Fun-loving, smart and ever so slightly crazy, the Alaskan Malamute is a big, furry bundle of joy. This breed loves to live life to the full in every way and, as such, is quite demanding in terms of its grooming, physical exercise and mental stimulation needs. Alaskan Malamutes are extremely people-oriented and enjoy nothing more than being the noisy, joyful centre of attention. They don’t deal well with being left alone and to do so may result in some anxious and destructive behaviour. However, if you’re able to accommodate its demands, you couldn’t wish for a more loving, playful or intelligent companion to make your home complete.
Height: 23-25 inches (58-63 cm)
Weight: 75-100 lbs (34-45 kg)
Average Litter Size: 4-10 puppies
Life Expectancy: Up to 15 years
Good with Children: Yes
Kennel Club Classification: Working group
The Alaskan Malamute may range in colour from shades of grey and sable to red and black, with the only solid colour being pure white. The underbelly and feet are generally white, and there are commonly white markings on the legs, face and neck.
Alaskan Malamutes have double-layered coats. The dense undercoat is woolly to protect against cold temperatures, and can be up to two inches in length, while the outercoat is short and coarse. Alaskan Malamutes shed all year round, but particularly heavily during the Spring and Autumn seasons. As such, your Alaskan Malamute will require a considerable amount of grooming, with a daily brushing being the recommended minimum.
The Alaskan Malamute is typically quite a healthy breed; however, there are a number of genetic health conditions of which prospective owners should be aware. These include polyneuropathy, which is degenerative loss of nerve function, specific blood diseases, numerous eye conditions and certain skin complaints, including demodicosis and zinc-responsive dermatosis. In addition, the Alaskan Malamute is sometimes prone to hip dysplasia, dwarfism and epilepsy.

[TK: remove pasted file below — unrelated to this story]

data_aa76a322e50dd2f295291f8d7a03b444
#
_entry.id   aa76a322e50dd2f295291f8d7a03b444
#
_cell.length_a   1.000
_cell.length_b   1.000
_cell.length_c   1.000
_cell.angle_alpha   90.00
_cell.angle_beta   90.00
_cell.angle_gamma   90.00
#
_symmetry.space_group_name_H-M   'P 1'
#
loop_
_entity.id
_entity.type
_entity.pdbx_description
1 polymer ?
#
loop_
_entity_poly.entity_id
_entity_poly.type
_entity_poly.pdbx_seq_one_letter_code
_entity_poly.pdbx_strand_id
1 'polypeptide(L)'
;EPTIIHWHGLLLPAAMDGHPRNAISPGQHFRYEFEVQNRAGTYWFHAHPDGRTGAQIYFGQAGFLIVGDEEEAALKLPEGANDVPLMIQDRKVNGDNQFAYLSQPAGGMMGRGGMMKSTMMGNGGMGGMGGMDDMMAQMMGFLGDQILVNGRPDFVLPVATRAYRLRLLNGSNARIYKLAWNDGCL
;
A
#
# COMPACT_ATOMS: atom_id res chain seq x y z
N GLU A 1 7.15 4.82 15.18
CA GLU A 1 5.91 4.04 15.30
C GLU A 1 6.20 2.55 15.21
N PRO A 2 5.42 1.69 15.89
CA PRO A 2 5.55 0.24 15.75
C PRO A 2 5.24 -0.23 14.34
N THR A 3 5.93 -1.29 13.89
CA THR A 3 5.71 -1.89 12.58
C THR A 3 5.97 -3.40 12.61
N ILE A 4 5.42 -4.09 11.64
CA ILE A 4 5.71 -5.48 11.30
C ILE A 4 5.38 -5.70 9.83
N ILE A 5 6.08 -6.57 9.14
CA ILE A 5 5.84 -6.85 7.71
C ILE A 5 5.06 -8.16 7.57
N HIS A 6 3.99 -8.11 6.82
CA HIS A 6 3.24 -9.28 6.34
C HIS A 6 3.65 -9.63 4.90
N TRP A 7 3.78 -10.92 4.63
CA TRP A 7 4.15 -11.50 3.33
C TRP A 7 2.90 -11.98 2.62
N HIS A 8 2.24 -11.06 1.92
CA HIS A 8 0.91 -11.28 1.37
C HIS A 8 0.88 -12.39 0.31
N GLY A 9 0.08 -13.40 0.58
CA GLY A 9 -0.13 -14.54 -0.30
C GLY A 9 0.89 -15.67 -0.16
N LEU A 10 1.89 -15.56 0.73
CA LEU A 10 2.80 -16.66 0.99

Highly intelligent, independent and energetic, the Alaskan Malamute requires a lot of exercise and grooming to keep it happy and healthy. That said, it makes an extremely loving companion. As a rule, the Alaskan Malamute adores people, and would be only too willing to welcome complete strangers into your home. Whilst not prone to barking, the Alaskan Malamute is nevertheless very vocal, and will often howl or utter a characteristic “woo-woo” sound.
Training the Alaskan Malamute can be something of a challenge for the inexperienced dog owner. On the one hand, its high intelligence level enables it to learn new commands quickly, and its eagerness to please means that it will often obey them happily. However, the Alaskan Malamute does have an independence of mind, which can be seen as stubbornness, and it will try to establish itself as “top dog” within the household. As such, training should begin at an early age and must be firm and consistent, with plenty of positive reinforcement. The Alaskan Malamute requires a great deal of mental stimulation to keep it occupied, and the breed has been known to excel at various sports, including skijoring, weight pulling, recreational sledding and competitive obedience.